This is a series of some Blue Dasher & other Dragonfly images I shot over a few years using a technique for getting softer smoother backgrounds for dragonflies that you can not get close to photograph. Depth of field is limited with this technique, but I like the softer backgrounds which makes the detail in the dragonfly stand out. The subject Dragonflies are about about 5 to 9 feet away. Usually they are on a plant or branch in or over the water. Plus I get closer up images not needing a large or any cropping. I was using a Canon 400mm DO lens with a 1.4x teleconverter(s) and extension tubes to get closer focus on the small (about 1.5 inches long) Dragonflies. Basically converting the lens to only closer focusing capability. Sometimes I would setup the equipment with the lens, then extension tubes, the teleconverter and then camera. Or have the lens, teleconverter, extension tubes, then camera body. Different arrangements of extension tube(s) & teleconverters gives different “focus zones”. Depending on the width & position of the extension tubes used is how close you can focus on your subject. With all the added converter(s) & extension tubes you may loose autoexposure so I mainly set exposure by looking at a preview shot or histogram and adjust exposure from there. It takes a while to get consistent results because there are so many variables. But it works well once you get used to it. Many times I use fill flash to help light the subject because I loose so much light with certain combinations of teleconverter(s) and extension tubes.
Category: Blackwater NWR, Cambridge MD, Blog, Brigantine NWR, Oceanville NJ, Dragonflies, Equipment, Favorite Locations, Insects, Tips & Techniques, yard & pond Tagged: Better Beamer Flash Extender, Blue Dasher, Blue Dasher Dragonfly, Canon Teleconverters Canon Extension Tubes, closeup photography, extension tubes, fill flash, Male Blue Dasher Dragonfly
Posted on July 10, 2019
Some Dragonflies from a recent walk at Davidsons Mill Pond Park. Featured image is a Blue Dasher (male). All images captured with a Canon 1D MkIV with a 300mm f/4 lens & 1.4X Teleconverter.
Category: Blog, Davidsons Mill Pond Park, Dragonflies, Insects, Nature Still Lifes Tagged: Blue Dasher, Calico Pennant, Canon, Canon 1D MkIV, canon 300mm f/4 IS lens, Canon Series III 1.4X Teleconverter, common whitetail, Davidsons Mill Pond Park, Dragonflies, dragonfly, Eastern Amberwing, Eastern Pondhawk, slaty skimmer, Widow Skimmer, widow skimmer dragonfly
Posted on June 14, 2019
Some of my favorite photo subjects are Dragonflies and Damselflies. Here are a few Dragonflies to start with. The featured image is a photo of a female Calico Pennant. I was using a 300mm lens that has a close focusing capability, with a 1.4X Teleconverter for a combined focal length of 420mm.
Category: Blog, Davidsons Mill Pond Park, Dragonflies, Favorite Locations, Insects, Nature Still Lifes Tagged: Blue Dasher, Blue Dasher Dragonfly, Calico Pennant, canon 300mm f/4 IS lens, Canon Series III 1.4X Teleconverter, Davidsons Mill Pond Park, dragonfly, dragonfly photography, Eastern Pondhawk, Female Blue Dasher Dragonfly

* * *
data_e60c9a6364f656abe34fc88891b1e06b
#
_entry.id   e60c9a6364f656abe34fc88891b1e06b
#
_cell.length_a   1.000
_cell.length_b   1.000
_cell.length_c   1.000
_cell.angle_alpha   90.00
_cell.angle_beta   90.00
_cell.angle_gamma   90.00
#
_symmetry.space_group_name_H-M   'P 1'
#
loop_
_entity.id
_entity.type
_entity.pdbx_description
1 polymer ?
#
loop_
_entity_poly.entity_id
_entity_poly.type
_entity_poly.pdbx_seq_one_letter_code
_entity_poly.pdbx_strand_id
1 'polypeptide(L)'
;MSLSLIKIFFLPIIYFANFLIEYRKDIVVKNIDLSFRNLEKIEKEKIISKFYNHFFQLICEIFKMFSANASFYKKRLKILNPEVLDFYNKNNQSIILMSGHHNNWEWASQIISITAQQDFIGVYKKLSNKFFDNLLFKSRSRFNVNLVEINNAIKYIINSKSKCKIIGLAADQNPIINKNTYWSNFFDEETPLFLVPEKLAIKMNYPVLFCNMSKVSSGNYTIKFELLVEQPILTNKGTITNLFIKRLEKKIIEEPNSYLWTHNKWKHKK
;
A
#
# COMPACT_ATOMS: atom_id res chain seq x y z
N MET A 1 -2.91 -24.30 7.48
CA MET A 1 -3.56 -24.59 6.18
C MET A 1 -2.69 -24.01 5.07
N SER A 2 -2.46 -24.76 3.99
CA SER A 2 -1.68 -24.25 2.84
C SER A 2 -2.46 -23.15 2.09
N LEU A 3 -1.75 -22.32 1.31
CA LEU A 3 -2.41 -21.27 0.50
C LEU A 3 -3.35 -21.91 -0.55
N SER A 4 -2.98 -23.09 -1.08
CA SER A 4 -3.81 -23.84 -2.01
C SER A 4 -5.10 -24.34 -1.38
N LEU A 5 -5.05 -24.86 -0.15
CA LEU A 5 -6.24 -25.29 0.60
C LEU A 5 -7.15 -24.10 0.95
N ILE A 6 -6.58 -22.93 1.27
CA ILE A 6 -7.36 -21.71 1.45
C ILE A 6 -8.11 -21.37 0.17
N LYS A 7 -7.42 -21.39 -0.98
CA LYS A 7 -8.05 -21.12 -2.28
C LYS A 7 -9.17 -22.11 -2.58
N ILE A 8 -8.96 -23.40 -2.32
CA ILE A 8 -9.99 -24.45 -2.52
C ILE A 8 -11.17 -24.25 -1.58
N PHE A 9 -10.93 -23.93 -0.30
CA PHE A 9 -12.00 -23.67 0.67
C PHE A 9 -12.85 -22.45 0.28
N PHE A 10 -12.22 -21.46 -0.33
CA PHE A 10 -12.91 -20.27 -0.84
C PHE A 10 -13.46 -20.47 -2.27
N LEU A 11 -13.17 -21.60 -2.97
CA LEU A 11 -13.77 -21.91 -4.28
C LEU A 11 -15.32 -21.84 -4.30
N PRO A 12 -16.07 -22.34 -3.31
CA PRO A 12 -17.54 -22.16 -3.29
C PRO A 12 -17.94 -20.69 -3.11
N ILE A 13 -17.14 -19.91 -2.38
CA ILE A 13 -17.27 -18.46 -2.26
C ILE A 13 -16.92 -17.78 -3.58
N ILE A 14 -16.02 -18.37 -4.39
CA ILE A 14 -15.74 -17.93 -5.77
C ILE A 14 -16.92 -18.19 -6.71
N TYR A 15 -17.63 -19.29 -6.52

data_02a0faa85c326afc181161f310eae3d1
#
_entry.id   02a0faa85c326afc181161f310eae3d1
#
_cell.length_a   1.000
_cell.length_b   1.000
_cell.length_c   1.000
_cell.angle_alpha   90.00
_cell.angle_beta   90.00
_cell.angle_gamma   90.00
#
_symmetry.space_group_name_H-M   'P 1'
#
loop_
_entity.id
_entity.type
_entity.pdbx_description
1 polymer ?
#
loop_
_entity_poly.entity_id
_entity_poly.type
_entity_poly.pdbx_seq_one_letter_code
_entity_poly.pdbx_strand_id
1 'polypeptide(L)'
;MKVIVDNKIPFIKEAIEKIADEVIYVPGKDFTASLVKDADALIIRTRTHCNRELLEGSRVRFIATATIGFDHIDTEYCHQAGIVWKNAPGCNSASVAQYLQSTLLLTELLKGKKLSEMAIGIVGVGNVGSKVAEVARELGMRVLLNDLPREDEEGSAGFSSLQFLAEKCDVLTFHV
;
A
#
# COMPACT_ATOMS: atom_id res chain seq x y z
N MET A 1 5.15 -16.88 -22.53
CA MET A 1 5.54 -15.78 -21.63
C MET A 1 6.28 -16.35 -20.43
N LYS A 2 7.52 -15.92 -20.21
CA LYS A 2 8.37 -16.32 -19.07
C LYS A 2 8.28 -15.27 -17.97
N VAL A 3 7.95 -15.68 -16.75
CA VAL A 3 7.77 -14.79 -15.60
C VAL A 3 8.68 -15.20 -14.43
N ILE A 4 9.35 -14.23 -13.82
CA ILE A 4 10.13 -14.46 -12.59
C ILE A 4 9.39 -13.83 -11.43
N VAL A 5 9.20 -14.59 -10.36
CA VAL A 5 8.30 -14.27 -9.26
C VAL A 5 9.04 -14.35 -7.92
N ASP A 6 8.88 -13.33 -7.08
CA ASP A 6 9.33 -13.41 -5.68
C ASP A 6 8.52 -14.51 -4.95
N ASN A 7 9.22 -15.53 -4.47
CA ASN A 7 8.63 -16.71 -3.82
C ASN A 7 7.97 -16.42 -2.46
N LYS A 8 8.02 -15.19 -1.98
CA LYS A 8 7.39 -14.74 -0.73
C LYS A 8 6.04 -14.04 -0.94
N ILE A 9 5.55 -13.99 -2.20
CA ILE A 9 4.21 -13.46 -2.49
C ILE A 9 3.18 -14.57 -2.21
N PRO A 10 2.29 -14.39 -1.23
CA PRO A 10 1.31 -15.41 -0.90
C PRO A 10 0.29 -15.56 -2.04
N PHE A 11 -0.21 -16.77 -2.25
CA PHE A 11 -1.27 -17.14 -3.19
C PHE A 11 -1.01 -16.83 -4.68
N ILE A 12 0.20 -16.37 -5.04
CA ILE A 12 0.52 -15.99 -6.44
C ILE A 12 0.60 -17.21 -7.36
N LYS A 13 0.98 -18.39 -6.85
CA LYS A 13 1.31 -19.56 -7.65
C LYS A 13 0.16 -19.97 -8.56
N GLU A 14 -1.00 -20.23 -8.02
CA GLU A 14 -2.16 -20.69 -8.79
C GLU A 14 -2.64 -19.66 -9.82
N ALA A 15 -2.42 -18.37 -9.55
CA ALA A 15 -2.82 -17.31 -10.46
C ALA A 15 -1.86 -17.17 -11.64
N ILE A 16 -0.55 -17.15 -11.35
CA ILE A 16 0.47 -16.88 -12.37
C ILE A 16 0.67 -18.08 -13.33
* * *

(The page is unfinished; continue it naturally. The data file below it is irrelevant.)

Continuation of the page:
Posted on July 6, 2018
For some reason Blue Dasher Dragonflies seem to look like they are smiling when you see them head on, giving an impression of a Happy Dragonfly. This Blue Dasher was out in a pond at a public county park, probably 6 to 8 feet from the shoreline. The featured image is a 4 shot Image Stack, manually focused and assembled in Photoshop. I used a combination of a 400mm lens, an extension tube, then a 1.4x teleconverter to actually enlarge the image on the sensor with the extension tube added. Sometimes I add another extension tube between the teleconverter and the camera body which enlargens the image on the sensor even more. But narrows your focus range even more and you tend to need a fill flash because of loss of light reaching the sensor to get a usable exposure for a subject that is somewhat moving its head or wings or its perch is moving in a breeze. Plus the added extension tubes also takes away light reaching the sensor. Sort of like the “Old” days when you were using a 4×5 or 8×10 view camera when you had the bellows racked out and had to adjust your exposure because of light loss from the distance of the lens and the film plane. By moving teleconverter and extension tubes you can get a variety of focus windows and enlargement of your final image on the sensor.
Category: Blog, Davidsons Mill Pond Park, Dragonflies, Favorite Locations, Insects, Skies and Clouds, Slideshow, Studio, Tips & Techniques, Uncategorized Tagged: Blue Dasher, Blue Dasher Dragonfly, Canon Series III 1.4X Teleconverter, Davidsons Mill Pond Park, extension tubes, Image Stacking, panoramas, Stacking Teleconverters, teleconverters
Posted on July 17, 2017
I found this female Blue Dasher in the yard. It was bouncing back and forth on the flowers. I stood watching for a few minutes and then it seemed to not fly off when I got closer. I guess it got used to me being there. I was using a 150mm macro lens with a 1.4x teleconverter so it allowed me to get pretty close. It is interesting that the female dragonflies are usually a different color scheme than the males. Sometimes makes it harder to ID.